Why Merchandising is so Important
Critical to retail success is to possess focus, to possess a grip within the market, have a technique to win customers, and move products. That’s merchandising in a nutshell.
Retail merchandisers ought to consider themselves like curators at a deposit. A steward doesn’t simply amass a set of endless art and artifacts and stick them on an enclose a hodgepodge manner. They appear surely themes and commonalities and make a set that may showcase every item, drawing attention to everyone’s distinctive qualities and maximizing the potential for guests to relish what they see. They additionally do what they will to drive a lot of individuals to need to examine the exhibit within the initial place, and hopefully bring home a couple of things from shop.
Successful retail merchandising professionals think about their work in the same way. Fashion merchandisers bring together specific collections based on the season, the function or the designer. Electronics merchandisers curate items by functionality, popularity or wow factor. Toy retailers curate based on age groups, colors and the season’s hottest releases, all with the goal of driving maximum sales and profitability.
Knowing where to blur the lines
There are times where merchandising can include cross-over products that complement their primary offerings.
For example, grocers are primarily providers of food, but many of the larger stores will offer some related general merchandise. The grocery stores near my house also sell basic kitchen items, like pots and pans, spatulas and spoons, even plates and eating utensils. Some have even started carrying clothing and gardening supplies (you know – so you can grow your own veggies and herbs).
Similarly, since electronics retailer sells items for watching movies — TVs, DVD and Blu-Ray players, surround sound systems and DVDs — it makes sense to sell movie snacks and soda as well. On the flip side, the grocery store might start selling DVDs for family dinner nights. But if the grocery store started selling major electronics like TVs and stereos, that might not particularly go over well because it would be too far out of the grocer’s domain.
Merchandise within the store or on the e-commerce site should take into account consumer intent. Would a customer come to you for that item? Or would they trust someone else more? For example, would you ever want to make a stop at Best Buy or Circuit City to buy milk? Would you trust milk from a store with a primary focus on electronics? That’s getting to the heart of consumer intent.
Merchandising & consumer expectations
These are extreme examples, but I used them to prove a point: Stepping too far out of consumer expectations for merchandise offerings can at least result in “misfit” stock that won’t sell and cost a lost, and at worst can trigger consumers to question your credibility even with your niche categories and offerings. Even within your core categories.
Retail merchandisers also want to offer enough tried and true products, the ones they can rely on and that the customers want week after week, season after season, or year after year. Basically, the products that you can rely on always selling — milk and eggs in grocery stores, TVs and smart phones for electronics stores, and new beachwear every springtime in clothing stores.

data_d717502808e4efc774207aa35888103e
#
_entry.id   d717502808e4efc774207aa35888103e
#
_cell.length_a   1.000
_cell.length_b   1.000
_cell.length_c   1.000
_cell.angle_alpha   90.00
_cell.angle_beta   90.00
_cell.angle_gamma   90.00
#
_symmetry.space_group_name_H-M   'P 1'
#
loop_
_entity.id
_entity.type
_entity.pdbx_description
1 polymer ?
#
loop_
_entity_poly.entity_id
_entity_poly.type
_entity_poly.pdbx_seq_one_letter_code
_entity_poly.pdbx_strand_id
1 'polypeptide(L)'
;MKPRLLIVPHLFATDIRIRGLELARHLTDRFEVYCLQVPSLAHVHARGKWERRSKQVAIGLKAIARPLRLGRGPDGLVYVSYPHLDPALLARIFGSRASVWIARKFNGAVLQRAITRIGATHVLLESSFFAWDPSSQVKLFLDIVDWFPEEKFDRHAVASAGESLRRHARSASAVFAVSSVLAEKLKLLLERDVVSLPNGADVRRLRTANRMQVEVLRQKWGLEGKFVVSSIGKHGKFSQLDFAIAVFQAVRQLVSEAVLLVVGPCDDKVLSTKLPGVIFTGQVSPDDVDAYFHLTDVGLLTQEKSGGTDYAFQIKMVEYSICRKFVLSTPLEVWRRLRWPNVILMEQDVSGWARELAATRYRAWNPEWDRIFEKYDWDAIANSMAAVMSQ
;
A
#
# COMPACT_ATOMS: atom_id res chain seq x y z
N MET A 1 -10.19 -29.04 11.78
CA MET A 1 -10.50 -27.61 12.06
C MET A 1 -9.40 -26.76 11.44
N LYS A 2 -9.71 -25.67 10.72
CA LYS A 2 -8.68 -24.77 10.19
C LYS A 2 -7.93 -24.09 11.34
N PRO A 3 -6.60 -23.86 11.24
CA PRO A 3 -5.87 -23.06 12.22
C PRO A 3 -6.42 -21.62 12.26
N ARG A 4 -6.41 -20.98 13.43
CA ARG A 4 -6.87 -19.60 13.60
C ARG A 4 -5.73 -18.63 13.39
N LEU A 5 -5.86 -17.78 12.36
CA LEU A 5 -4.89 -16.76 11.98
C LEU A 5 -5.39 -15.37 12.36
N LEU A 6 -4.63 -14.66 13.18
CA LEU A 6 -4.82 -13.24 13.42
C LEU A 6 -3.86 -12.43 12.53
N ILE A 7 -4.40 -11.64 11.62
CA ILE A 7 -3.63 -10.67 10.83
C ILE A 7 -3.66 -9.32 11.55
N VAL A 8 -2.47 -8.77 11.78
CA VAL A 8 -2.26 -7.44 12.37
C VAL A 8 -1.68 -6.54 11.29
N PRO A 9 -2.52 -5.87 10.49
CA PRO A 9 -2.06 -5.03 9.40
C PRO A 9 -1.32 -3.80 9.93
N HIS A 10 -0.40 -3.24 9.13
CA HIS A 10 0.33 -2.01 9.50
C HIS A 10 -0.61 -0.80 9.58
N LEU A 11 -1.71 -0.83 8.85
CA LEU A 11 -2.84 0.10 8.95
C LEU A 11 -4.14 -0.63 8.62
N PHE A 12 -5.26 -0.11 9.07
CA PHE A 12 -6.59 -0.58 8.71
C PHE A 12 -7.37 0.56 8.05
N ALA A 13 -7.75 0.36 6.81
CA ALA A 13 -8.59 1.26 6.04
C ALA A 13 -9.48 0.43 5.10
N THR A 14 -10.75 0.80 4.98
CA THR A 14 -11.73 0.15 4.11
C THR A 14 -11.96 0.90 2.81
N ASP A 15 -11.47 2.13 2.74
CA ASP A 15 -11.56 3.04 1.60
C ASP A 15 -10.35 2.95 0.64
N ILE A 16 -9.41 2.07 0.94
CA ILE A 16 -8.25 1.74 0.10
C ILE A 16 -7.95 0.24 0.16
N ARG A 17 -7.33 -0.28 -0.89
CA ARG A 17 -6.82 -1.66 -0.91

But they also want to try new products that they think could appeal to their customers, and hope they picked a new product that will sell well, instead of experimenting with something that just flops or fails to meet initial expectations.
Data mining for merchandising
This is where your point of sale data analytics and sharing that information can make a big difference for both retailers and their suppliers. Retailers who are thinking about adding new products can bring a new supplier’s line into a few stores, or even introduce it into their e-commerce store and pair the line with their related products through a “You might also like” type of feature.
Then the retailer can look at their point of sales data and see which products are having an impact and which ones are coming up short. The products that do well can be brought into more stores, and the sales further monitored. By sharing POS data, suppliers can also have line of sight into that to make quick recommendations to retailers on those test product.
Similarly, suppliers and retailers can share sales data to show what works and what doesn’t. When a supplier is pitching to a new retailer, they can help make their case if they show how similar retailers have performed with those same products in their own stores. Similarly, retailers can show suppliers their own sales data to better illustrate their merchandising needs in terms of products and promotional efforts.
Finally, data can give an overall look at what the market is doing beyond the single brand, retailers or supplier’s, and what trends are taking place. Retailers and suppliers should both have access to this kind of industry data, but it could be advantageous to collaborate and put your heads together for the best approach.
If you’re trying to add a new category for strategic reasons, such as when Walmart and Target both added grocery sections and when J.C.Penney started selling appliances (again), there are some other, different things to consider. But that’s a post for another time.
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